Seminars and Workshops Design and Development of Auxetic Polymeric Textile Composites for Enhanced Impact Resistance

 

Topic of Research Seminar: Design and Development of Auxetic Polymeric Textile Composites for Enhanced Impact Resistance

Abstract: Textiles-fibers, yarns and fabrics are ubiquitous in our daily lives, with unique mechanical properties that fit the design specifications for the tasks for which they are designed; the development of yarns with Negative Poisson’s Ratio (NPR) is an area of intense current research interest due to their potential for use in high performance textiles (e.g., military, sports, etc.). A simple method for preparation of braided helically wrapped yarns with NPR effect is described which was subsequently used for development of Auxetic woven fabric. Due to this unique interlacement braiding technology used for development of yarns, the slippage of the wrapped component from the core was avoided. The geometrical and auxetic behaviour of the braided helical structure for two various monofilament core materials including elastomeric Polyurethane (PU) and Polyester cord with similar combination of wrap materials that include multifilament Ultra-High Molecular Weight Polyethylene (UHMWPE) and Polyethylene Terephthalate (PET) fibres and various set of braiding angles were analyzed. Yarns braided at seven different angles were investigated to analyze materials’ behaviour towards NPR of the applied braided configuration. It was observed that the NPR of the Auxetic yarns was dependent upon the selection of the core and wrap materials and the braiding angle. The NPR value was higher for a core with the higher elasticity (e.g., PU elastomer compared with polyester); a lower wrap angle and lower braiding speed also exhibited higher NPR. The maximum NPR value of -1.70 was obtained using a PU core wrapped at an angle of 9°, when tested at a strain rate of 50%. There are two approaches to fabricate auxetic textiles from the auxetic yarns. In the first approach, conventional yarns are knitted or woven in a special geometrical arrangement e.g., plain, twill, satin, and matt design to get the auxetic effects. In the second approach, the auxetic yarns manufactured by various simple processes are used directly to knit or weave the textile fabrics from these yarns. Development of 2D woven Auxetic Fabrics (AF) is a new approach to develop mechanically stable auxetic textile structures. The mechanical response of such woven structure with various weave pattern is studied in detail. Several mechanical properties of Matt and Twill designed 2D woven AF are compared. AF was developed using auxetic yarn (combination of PU elastomer, UHMWPE and PET yarns having lowest angle of 9°) in weft direction and multifilament UHMWPE yarn in warp direction, using semi-automatic loom. Auxeticity of AF was analyzed and its various mechanical properties such tensile strength, impact energy absorption, in-plane, and outof-plane auxeticity, and puncture resistance were studied. Both the twill and matt design AFs showed superior mechanical properties that will be helpful in protective textiles applications like protective helmets, bullet proof shields, cut resistance gloves, blast resistant curtains, and puncture tolerant elastomeric composites.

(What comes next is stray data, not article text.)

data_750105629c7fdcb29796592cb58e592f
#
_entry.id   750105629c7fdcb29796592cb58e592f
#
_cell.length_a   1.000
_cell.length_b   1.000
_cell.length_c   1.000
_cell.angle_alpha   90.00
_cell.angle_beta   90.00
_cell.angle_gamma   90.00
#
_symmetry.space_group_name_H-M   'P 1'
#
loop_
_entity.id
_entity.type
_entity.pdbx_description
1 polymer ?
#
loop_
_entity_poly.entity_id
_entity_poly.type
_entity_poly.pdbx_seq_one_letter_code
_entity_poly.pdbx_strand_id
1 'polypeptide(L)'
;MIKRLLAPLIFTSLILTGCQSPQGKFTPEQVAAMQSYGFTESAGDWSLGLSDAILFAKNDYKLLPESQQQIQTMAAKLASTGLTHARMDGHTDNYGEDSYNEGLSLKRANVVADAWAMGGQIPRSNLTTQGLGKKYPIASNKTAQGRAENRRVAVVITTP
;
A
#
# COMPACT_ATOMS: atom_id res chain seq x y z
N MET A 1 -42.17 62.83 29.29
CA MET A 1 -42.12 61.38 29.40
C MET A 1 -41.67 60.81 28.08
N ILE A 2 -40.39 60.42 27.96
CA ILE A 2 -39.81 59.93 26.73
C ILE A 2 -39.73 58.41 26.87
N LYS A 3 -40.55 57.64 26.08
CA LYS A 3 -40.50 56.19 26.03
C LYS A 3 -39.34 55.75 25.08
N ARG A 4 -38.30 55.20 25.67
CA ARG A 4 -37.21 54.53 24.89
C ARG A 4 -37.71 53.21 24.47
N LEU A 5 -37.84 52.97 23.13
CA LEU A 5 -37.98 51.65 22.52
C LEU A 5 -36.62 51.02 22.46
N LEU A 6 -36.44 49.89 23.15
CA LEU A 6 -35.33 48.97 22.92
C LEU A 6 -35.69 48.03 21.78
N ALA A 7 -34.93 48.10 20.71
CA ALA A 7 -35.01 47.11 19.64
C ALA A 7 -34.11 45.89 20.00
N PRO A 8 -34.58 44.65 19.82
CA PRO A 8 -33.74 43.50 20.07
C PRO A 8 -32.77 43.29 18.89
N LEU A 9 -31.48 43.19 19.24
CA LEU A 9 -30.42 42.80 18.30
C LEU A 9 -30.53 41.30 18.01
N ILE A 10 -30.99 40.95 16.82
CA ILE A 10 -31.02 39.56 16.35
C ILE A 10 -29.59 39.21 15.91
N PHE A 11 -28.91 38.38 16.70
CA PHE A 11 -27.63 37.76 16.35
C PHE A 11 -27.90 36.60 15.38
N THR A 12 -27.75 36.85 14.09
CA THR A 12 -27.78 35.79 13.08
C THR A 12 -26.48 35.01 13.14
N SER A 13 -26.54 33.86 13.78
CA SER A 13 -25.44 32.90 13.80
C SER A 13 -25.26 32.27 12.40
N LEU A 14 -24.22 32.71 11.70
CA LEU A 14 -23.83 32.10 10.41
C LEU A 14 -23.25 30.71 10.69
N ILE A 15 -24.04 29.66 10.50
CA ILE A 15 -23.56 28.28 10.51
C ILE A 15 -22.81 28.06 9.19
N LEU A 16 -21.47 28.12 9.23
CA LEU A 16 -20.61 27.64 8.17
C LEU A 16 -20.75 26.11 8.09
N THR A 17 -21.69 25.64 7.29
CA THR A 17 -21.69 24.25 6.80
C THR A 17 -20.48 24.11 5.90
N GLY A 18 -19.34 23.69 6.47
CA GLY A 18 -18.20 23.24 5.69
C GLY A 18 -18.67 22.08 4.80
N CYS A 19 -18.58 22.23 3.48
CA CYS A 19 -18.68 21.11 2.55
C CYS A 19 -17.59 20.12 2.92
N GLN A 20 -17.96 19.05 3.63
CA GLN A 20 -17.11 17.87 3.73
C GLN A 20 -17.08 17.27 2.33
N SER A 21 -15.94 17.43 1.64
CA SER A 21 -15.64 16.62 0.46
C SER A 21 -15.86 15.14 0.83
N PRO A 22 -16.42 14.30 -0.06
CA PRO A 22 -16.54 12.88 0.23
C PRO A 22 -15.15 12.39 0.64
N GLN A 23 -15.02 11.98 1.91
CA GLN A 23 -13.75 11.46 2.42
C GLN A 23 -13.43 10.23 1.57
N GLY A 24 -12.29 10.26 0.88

Laminated composites were developed from these fabrics to observe the auxeticity obtained in composites developed from the two types of fabrics with Linear low-density polyethylene (LLDPE) used as matrix. The auxetic effect on the mechanical properties of the prepared fabric / LLDPE composites was investigated. The mechanical properties include the tensile, flexural and impact properties. All these properties play their role to enhance the auxetic behaviour in the composites.

Subject Field of Topic: Polymeric textile composites

Name of Speaker: Syed Arif Ali Shah Kakakhel

Professorial Rank of Speaker: PhD Scholar

University Email of Speaker: arifphd.scme@student.nust.edu.pk

Affiliation of Speaker whether NUST: SCME/ NUST Scholar

Date and Venue: 05 October 2022 at 1200 hrs, Seminar Hall, NUST School of Chemical and Materials Engineering (NUST-SCME)